description A brief textual description or summary of the content of the dataset. For example, "LANDSAT 7 satellite imagery taken over northern Scotland".
coordinateSystem The spatial reference frame used to represent the data ( e.g., GD, UTM, or LCC). The list of valid codes that can be used in this field are defined in ISO/IEC 18026. In the case of UTM, the zone number should also be specified in the format "UTM Z x", where the zone number is in the range [1,60]. For example, "UTM Z11".
horizontalDatum The name of the geodetic datum. The list of valid codes that can be used in this field are defined in ISO/IEC 18026. For example, "W84".
verticalDatum The name of the vertical datum (geoid). The list of valid codes that can be used in this field are defined in ISO/IEC 18026. For example, "W84".
ellipsoid The name of the geodetic ellipsoid. The list of valid codes that can be used in this field are defined in ISO/IEC 18026. For example, "WE".
extent The bounding coordinates for the dataset given in spatial reference frame specified by the coordinateSystem keyword. These are provided in the order eastmost, southmost, westmost, northmost. An example for GD is: "-180.0 -90.0 180.0 90.0".
resolution The resolution, or ground sample distance, given in units of length base units. For example, "30".
originator A string defining the originator of the data, for example the author, agency, organization, publisher, etc. For example, "John Doe, Any Corporation, Some Town, Some Country"
date A single date/time, or a date/time range, defining the valid time period to which the data pertains. Dates are specified in the format "YYYY MM DD [HH:MM]". Years in the current time period should be specified using four digits (EXAMPLE  "1999" or "2001"). Years can have other than four digits and can be negative. A date range is specified by supplying two values separated by a "-" (hyphen) character. An optional time can be supplied should this level of accuracy be required. Times are to be specified in 24-hour format with respect to GMT. For example, "1999 01 01 00:00 - 1999 12 31 23:59".
metadataFormat A string that specifies the format of the external metadata description specified by the url field of the GeoMetadata node. For example, "FGDC", "ISO TC211", "CEN TC287", or "OGC".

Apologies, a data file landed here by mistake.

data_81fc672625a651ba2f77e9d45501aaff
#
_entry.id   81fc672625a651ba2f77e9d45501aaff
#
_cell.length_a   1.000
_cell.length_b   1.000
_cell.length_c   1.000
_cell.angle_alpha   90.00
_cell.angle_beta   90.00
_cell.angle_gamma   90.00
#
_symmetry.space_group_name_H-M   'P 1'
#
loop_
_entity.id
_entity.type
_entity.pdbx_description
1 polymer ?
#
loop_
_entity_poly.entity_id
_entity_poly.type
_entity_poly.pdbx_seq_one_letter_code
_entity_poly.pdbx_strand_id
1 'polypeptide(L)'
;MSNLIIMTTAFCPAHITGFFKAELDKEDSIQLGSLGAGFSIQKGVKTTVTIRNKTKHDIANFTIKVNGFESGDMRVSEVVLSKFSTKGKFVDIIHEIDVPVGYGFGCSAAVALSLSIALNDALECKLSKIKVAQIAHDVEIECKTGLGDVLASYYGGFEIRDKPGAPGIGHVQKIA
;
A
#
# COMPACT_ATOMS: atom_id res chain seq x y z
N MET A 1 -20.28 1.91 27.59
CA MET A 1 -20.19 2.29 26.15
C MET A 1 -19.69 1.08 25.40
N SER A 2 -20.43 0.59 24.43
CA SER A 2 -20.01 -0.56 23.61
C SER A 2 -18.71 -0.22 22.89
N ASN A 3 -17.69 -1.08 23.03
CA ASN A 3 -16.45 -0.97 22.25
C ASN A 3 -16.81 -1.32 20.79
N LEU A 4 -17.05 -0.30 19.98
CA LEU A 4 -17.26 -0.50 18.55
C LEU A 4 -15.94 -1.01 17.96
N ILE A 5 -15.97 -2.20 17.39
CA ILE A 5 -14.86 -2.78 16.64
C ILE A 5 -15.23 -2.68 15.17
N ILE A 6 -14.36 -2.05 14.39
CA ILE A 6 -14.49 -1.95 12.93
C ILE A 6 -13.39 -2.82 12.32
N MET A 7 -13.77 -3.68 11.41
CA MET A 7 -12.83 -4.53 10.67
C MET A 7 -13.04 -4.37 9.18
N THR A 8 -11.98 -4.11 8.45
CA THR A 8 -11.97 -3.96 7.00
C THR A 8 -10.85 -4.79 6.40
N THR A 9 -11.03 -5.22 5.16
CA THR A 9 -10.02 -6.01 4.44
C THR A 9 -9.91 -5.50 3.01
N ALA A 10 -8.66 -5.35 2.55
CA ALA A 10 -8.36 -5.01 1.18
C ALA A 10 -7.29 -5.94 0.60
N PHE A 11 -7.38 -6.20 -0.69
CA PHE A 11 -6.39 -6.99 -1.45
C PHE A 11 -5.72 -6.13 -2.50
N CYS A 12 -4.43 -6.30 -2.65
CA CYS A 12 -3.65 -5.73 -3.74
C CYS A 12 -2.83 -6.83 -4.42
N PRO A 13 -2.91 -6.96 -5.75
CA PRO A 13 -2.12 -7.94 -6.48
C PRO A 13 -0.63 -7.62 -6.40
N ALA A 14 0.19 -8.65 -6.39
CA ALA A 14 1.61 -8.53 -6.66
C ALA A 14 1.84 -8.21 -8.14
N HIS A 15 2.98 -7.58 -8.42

dataUrl A hypertext link to the source data used to create the X3D node(s) to which this metadata pertains. Multiple dataUrl keyword/value pairs can be specified in order to provide alternative locations for the same source data. For example, "https://www.foo.bar/data/sf1".
dataFormat A free-text string that describes the format of the source data used to create the X3D node(s) to which this metadata pertains. This refers to the source data specified by the dataUrl keyword (if present). For example, "USGS 5.5-min DEM".

The data field is used to list all of the other nodes in a scene by DEF name that reference the data described in the GeoMetadata node. For example, if the GeoMetadata node is describing a height field grid, the appropriate GeoElevationGrid node might be included inside the data field. The nodes in the data field are not rendered, so DEF/USE can be used in order to first describe them and then to use them in the scene graph. This approach allows associating multiple data nodes with a single GeoMetadata node, specifying multiple GeoMetadata nodes within a single scene, and also provides a mechanism to easily locate all of the data that pertain to any particular metadata entry. If the data field is not specified, it is assumed that the GeoMetadata node pertains to the entire scene.

## 25.3.6 GeoOrigin

```GeoOrigin : X3DNode {
SFVec3d  [in,out] geoCoords 0 0 0       (-∞,∞)
MFString []       geoSystem ["GD","WE"] (see 25.2.3)
SFBool   []       rotateYUp FALSE
}
```

The GeoOrigin node defines an absolute geospatial location and an implicit local coordinate frame against which geometry is referenced. This node is used to translate from geographical coordinates into a local Cartesian coordinate system which can be managed by the X3D browser.

GeoOrigin node usage is discouraged because different models built with separate GeoOrigin nodes cannot be easily combined. GeoOrigin is still needed in some situations to achieve correct visual fidelity. Relevant GeoOrigin examples may include fine positioning in a global context, to aid deployment to handheld devices which may use lower-precision arithmetic in their graphics pipelines.

The geoCoords field is used to specify a local coordinate frame for extended precision as described in 25.2.5 Dealing with high-precision coordinates.

The geoSystem field is used to define the spatial reference frame and is described in 25.2.3 Specifying a spatial reference frame.

The rotateYUp field is used to specify whether coordinates of nodes that use this GeoOrigin are to be rotated such that their up direction is aligned with the X3D Y axis. The default behavior is to not perform this operation. This means that the local up direction will depend upon the location of the GeoOrigin with respect to the planet surface. The principal reason for performing the rotation is to ensure that standard navigation modes such as "FLY" and "WALK", which assume that +Y = up, will function correctly. Specifying rotateYUp to be TRUE may incur an extra computational overhead in order to perform the rotation for each point.

## 25.3.7 GeoPositionInterpolator

```GeoPositionInterpolator : X3DInterpolatorNode {
SFFloat  [in]     set_fraction                 (-∞,∞)